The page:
Japan has amassed large trade surpluses since the early 1980s because of 2 factors. Its diversified manufacturing sector has produced high-quality products such as electronics and cars, which are much in demand in many international markets. Also, the post-war Japanese economy was largely closed to foreign competition through restrictive regulations and high tariffs aimed at protecting domestic industries. Under heavy pressure of its trading partners and competitors such as the United States, Japan began to open its economy to foreign competition late in the 1980s. That resulted in a higher rate of imports, which lowered trade surpluses until early in the 1990s. The economic decline following the bubble economy era significantly reduced demands for imports, resulting in the return of large trade surpluses in the 1990s, which reached $144.2 billion in 1994 before falling to $131.8 billion in 1995 and $83.6 billion in 1996. By 1998, with the economic slowdown, the trade surplus had risen to $122.4 billion, but it declined again to $95 billion in 2000.
The return of large trade surpluses in the 1990s has restarted trade disputes between Japan and its main trading partners, including the United States and the European Union (EU). Two major trading partners of Japan— the United States and the EU—have negotiated with Japan since the 1980s to remove barriers preventing their extensive access to the Japanese market. These negotiations have resulted in relaxed regulations on the imports of foreign consumer goods, like foodstuffs, by Japan, but
|Trade (expressed in billions of US$): Japan|
|SOURCE: International Monetary Fund. International Financial Statistics Yearbook 1999.|
they have failed to remove barriers in many other areas. Nevertheless, the Japanese government's economic deregulation policy has made the Japanese market more open to foreign imports, especially in the field of consumer goods.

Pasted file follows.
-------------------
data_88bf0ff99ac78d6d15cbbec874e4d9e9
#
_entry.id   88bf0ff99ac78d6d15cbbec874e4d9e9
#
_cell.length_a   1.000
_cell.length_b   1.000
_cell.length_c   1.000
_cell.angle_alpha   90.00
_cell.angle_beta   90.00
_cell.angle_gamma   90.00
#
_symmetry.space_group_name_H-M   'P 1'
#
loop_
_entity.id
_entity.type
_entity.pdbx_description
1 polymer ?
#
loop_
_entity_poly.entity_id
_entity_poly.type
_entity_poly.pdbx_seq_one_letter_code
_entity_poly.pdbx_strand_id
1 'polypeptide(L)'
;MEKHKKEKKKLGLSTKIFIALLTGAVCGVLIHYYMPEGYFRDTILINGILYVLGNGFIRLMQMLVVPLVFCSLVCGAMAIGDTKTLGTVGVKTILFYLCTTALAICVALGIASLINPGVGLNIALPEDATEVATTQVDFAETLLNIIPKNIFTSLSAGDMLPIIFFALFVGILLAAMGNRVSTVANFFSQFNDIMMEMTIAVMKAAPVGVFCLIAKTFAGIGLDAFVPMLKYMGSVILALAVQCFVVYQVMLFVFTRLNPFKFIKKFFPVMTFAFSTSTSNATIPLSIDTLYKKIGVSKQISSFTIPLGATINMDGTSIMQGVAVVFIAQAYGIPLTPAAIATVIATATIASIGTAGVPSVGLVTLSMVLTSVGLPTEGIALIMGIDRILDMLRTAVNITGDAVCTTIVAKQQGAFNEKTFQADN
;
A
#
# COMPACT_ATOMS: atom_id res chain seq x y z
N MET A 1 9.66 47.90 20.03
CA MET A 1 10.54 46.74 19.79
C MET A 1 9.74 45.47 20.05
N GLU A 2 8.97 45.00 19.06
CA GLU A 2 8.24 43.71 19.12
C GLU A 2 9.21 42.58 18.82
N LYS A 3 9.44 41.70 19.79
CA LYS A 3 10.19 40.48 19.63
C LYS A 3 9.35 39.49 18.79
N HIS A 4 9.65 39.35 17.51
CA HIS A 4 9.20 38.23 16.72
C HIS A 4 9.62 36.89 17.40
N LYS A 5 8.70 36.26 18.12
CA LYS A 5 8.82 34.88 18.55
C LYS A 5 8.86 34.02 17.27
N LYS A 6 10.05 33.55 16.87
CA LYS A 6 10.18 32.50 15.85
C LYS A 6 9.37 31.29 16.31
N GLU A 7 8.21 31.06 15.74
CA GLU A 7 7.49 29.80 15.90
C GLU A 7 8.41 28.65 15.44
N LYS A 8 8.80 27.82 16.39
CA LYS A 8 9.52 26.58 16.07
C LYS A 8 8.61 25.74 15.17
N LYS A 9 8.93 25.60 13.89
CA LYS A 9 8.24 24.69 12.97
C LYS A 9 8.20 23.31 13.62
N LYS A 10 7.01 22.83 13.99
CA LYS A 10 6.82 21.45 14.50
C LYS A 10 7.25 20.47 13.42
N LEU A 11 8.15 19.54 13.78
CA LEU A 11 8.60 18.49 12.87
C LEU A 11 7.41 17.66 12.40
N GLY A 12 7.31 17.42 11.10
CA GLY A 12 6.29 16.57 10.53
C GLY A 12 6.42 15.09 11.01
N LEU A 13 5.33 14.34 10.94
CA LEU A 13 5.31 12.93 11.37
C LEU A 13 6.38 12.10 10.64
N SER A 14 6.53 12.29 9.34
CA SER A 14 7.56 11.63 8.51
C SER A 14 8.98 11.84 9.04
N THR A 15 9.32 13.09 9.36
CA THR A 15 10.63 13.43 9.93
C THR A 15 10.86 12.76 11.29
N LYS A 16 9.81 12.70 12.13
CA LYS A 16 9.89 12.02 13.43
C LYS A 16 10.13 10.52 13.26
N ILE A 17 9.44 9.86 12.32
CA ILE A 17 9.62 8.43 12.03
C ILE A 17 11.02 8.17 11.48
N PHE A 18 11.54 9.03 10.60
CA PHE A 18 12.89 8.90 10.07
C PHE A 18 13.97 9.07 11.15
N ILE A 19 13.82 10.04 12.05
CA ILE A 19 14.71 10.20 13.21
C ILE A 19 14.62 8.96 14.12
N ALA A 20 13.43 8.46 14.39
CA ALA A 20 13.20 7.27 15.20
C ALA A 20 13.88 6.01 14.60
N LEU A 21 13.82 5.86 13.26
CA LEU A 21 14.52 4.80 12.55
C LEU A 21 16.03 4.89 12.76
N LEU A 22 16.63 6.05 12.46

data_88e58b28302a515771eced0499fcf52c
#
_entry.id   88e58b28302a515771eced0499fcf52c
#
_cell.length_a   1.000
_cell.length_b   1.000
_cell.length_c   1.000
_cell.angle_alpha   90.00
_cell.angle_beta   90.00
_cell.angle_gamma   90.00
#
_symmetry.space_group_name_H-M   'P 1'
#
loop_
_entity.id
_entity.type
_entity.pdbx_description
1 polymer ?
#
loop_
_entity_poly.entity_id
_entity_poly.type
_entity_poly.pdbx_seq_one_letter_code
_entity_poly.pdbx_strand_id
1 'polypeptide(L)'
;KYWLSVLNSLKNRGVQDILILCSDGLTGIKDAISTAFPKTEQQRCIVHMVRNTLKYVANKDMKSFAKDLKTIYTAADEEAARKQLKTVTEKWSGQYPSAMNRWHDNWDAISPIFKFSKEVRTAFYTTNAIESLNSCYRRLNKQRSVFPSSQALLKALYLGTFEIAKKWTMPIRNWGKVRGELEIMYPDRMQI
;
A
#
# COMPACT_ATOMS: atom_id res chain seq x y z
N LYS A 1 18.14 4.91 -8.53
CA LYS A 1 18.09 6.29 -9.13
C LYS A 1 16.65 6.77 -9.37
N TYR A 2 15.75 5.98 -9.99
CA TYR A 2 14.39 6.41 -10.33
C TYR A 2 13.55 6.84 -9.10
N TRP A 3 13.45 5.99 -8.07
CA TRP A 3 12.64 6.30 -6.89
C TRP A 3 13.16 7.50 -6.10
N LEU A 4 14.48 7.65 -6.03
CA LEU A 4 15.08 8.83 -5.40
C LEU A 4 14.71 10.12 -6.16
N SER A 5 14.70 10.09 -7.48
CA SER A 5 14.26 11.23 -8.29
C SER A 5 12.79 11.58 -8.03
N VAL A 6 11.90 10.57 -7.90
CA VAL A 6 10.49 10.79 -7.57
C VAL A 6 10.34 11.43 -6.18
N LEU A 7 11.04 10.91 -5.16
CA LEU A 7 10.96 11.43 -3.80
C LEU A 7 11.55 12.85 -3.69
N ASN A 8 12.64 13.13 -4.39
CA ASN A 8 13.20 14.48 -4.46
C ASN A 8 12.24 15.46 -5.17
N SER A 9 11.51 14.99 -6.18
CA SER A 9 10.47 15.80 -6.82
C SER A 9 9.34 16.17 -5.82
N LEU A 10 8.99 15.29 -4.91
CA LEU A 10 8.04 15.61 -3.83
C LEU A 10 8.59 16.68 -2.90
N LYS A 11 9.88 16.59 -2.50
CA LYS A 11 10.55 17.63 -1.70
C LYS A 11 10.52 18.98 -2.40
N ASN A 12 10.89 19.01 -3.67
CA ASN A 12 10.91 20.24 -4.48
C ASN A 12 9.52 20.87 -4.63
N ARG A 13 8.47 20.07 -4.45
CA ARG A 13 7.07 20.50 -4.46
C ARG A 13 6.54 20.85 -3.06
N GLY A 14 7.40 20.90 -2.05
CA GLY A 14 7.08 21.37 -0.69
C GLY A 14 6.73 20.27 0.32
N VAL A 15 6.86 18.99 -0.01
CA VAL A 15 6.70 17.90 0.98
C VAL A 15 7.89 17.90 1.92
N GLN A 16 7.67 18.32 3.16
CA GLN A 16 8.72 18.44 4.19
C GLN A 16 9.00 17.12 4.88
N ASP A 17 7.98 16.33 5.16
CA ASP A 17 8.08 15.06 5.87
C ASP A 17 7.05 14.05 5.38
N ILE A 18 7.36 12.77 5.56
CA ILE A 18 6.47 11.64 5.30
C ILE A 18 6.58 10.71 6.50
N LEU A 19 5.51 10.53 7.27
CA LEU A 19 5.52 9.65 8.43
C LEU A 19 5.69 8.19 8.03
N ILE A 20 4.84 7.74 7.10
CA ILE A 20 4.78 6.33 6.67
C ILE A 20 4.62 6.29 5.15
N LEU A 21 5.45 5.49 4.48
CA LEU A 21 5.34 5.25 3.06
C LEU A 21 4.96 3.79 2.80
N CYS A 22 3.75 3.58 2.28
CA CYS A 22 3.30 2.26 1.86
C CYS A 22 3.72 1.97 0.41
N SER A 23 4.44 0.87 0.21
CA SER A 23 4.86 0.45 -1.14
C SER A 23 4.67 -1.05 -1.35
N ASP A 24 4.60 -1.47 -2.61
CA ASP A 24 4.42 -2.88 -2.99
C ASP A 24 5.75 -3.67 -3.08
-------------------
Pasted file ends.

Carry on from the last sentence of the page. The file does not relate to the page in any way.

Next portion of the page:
In 2000, the values of Japan's exports and imports were $450 billion and $355 billion, respectively. This registered a significant increase in both exports and imports from 1998, when their respective values were $374 billion and $251 billion.
Major exports of Japan include electrical equipment and machinery, electronics, telecommunication and computer devices and parts, transport equipment and motor vehicles, non-electrical machinery, chemicals, and metals. Its imports are mainly machinery and equipment, raw materials, including minerals and fuel (oil, liquefied natural gas, and coal), agricultural products, and fishery products.
Japan's major trading partners are the Asian Pacific countries, the United States, the EU, and the Persian Gulf countries. The United States is Japan's largest single trading partner. In 1999, it accounted for 30.7 percent of Japan's exports, an increase from its share of 27.3 percent in 1995, and 21.7 percent of its imports, a decrease from its 1995 share of 22.4 percent. As a group of countries, the Asian Pacific countries (South Korea, Taiwan, Hong Kong, China, Singapore, Thailand, and Malaysia) form the largest collective trading partner of Japan. In 1999, they accounted for 37.2 percent of its exports, a decrease from their 1995 share of 43.2 percent, and 39.6 percent of its imports, an increase from their 1995 share of 36 percent. The Asian financial crisis of the 1990s resulted in a decline in Japan's exports to these countries. The slowdown in the Japanese economy was the main factor in lowering the share of imports from the United States and the EU. The EU (especially Germany and the United Kingdom) is Japan's third largest trading partner, accounting for a 17.8 percent share of Japan's exports and 13.8 percent of its imports in 1999, compared to its 1995 shares of 15.9 percent and 14.5 percent, respectively. As the main oil suppliers to Japan, the United Arab Emirates and Saudi Arabia accounted for 5.5 percent of Japan's imports in 1999, a small decrease from their share of 5.9 percent in 1995. Japan's economic slowdown of the 1990s reduced its fuel requirements and therefore lowered its imports.